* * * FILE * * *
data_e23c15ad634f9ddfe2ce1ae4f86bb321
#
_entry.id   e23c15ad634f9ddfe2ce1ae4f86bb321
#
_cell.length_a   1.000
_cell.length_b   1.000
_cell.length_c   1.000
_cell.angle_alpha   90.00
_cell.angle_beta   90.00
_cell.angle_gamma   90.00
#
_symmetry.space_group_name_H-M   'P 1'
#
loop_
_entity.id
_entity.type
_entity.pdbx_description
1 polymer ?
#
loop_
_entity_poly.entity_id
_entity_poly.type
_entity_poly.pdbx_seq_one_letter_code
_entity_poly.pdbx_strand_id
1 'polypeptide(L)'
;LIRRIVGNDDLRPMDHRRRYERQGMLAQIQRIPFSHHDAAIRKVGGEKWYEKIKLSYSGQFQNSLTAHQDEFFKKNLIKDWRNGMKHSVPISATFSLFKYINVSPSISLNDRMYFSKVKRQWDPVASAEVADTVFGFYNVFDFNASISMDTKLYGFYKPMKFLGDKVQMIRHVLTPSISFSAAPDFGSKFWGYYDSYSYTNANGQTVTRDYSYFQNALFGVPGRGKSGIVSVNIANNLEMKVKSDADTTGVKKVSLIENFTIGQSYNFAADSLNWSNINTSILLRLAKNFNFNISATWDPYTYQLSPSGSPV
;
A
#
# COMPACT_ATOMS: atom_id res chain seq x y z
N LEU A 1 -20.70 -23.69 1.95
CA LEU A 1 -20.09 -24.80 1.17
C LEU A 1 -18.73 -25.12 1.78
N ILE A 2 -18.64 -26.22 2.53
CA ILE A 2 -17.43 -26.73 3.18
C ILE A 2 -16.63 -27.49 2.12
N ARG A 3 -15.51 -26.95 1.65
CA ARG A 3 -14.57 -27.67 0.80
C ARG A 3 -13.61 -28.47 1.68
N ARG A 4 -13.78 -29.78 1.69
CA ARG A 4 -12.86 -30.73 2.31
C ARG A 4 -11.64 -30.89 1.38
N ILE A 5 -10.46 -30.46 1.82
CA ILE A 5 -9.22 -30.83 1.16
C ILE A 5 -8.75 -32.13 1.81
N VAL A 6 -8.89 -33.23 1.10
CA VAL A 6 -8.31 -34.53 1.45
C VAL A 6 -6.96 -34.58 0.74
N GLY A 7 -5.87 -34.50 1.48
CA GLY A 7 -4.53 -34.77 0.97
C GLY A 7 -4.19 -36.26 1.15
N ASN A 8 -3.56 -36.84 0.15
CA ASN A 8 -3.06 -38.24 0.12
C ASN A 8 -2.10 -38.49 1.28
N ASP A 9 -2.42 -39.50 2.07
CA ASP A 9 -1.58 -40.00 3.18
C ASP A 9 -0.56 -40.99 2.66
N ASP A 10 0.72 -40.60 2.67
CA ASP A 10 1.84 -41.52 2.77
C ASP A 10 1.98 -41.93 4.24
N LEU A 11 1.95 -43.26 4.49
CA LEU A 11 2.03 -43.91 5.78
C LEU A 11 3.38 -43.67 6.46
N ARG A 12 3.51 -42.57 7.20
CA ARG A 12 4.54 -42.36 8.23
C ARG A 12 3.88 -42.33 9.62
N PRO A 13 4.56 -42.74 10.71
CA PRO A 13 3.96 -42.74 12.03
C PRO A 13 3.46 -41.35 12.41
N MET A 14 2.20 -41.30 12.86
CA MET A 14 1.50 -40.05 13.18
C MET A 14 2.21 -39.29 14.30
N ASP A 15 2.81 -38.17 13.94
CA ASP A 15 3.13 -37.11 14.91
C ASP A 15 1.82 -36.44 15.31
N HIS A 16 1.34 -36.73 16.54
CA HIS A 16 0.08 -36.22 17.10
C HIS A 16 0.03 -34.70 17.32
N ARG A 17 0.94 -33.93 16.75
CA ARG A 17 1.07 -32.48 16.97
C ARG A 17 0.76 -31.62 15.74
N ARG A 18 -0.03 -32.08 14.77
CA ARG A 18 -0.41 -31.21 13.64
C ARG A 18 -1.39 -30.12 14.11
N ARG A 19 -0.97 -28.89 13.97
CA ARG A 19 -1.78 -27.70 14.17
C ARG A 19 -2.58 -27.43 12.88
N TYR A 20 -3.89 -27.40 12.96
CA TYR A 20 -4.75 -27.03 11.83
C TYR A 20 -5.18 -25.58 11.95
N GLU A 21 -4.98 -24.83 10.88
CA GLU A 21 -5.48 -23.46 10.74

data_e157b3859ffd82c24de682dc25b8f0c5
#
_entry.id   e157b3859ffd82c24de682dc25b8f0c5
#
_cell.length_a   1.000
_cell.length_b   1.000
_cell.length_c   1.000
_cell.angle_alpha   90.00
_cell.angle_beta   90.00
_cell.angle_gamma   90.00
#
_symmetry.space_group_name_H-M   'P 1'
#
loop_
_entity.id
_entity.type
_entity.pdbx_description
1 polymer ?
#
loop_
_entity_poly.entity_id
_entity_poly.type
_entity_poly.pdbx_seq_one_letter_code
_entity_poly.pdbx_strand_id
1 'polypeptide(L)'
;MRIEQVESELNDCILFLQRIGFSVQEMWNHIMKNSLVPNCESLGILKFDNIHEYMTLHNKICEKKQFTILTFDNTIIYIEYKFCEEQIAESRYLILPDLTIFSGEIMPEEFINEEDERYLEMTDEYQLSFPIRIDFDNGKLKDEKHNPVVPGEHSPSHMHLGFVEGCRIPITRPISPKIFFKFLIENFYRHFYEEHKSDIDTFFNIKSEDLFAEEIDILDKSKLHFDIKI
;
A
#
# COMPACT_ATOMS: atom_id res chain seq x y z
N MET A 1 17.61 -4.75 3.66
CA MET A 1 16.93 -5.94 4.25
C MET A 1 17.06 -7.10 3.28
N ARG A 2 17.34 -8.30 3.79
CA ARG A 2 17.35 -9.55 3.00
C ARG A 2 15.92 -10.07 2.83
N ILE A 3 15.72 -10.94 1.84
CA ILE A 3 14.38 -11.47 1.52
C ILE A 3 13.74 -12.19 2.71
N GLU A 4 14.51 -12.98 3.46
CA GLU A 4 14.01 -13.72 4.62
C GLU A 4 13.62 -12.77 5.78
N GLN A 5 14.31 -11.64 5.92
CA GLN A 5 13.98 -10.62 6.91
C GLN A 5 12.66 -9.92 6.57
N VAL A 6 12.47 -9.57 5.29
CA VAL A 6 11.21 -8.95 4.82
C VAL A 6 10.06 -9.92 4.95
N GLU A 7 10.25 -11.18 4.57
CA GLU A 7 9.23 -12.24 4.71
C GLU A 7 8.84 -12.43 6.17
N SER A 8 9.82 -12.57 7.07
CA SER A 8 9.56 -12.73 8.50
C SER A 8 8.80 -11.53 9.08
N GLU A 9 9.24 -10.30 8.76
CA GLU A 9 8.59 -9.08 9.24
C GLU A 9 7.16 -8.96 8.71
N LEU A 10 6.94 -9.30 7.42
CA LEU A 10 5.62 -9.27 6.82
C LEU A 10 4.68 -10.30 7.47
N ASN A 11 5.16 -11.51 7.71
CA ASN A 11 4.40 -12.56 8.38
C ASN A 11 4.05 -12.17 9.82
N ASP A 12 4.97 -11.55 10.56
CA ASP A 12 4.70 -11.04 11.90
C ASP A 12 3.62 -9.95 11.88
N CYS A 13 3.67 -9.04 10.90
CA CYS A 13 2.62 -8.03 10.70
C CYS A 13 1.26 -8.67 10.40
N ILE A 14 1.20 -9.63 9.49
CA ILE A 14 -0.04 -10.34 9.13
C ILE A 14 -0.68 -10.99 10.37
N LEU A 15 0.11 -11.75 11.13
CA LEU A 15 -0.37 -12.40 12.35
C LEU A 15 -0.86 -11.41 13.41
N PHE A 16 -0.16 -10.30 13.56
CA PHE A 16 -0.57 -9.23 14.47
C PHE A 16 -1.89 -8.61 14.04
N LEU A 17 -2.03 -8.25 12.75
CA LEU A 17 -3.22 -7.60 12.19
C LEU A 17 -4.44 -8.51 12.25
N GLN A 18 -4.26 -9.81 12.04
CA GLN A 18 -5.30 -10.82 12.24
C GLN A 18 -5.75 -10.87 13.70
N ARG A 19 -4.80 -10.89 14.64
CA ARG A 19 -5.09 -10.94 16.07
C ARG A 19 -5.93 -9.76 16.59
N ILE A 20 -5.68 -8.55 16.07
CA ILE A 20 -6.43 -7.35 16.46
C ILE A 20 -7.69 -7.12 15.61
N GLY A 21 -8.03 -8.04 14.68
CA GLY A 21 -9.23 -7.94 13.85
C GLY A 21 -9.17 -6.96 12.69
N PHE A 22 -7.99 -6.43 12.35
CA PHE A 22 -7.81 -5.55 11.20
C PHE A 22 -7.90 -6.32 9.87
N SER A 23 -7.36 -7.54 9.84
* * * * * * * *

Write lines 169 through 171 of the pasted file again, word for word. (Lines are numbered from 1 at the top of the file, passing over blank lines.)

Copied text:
CA PHE A 16 -0.57 -9.23 14.47
C PHE A 16 -1.89 -8.61 14.04
N LEU A 17 -2.03 -8.25 12.75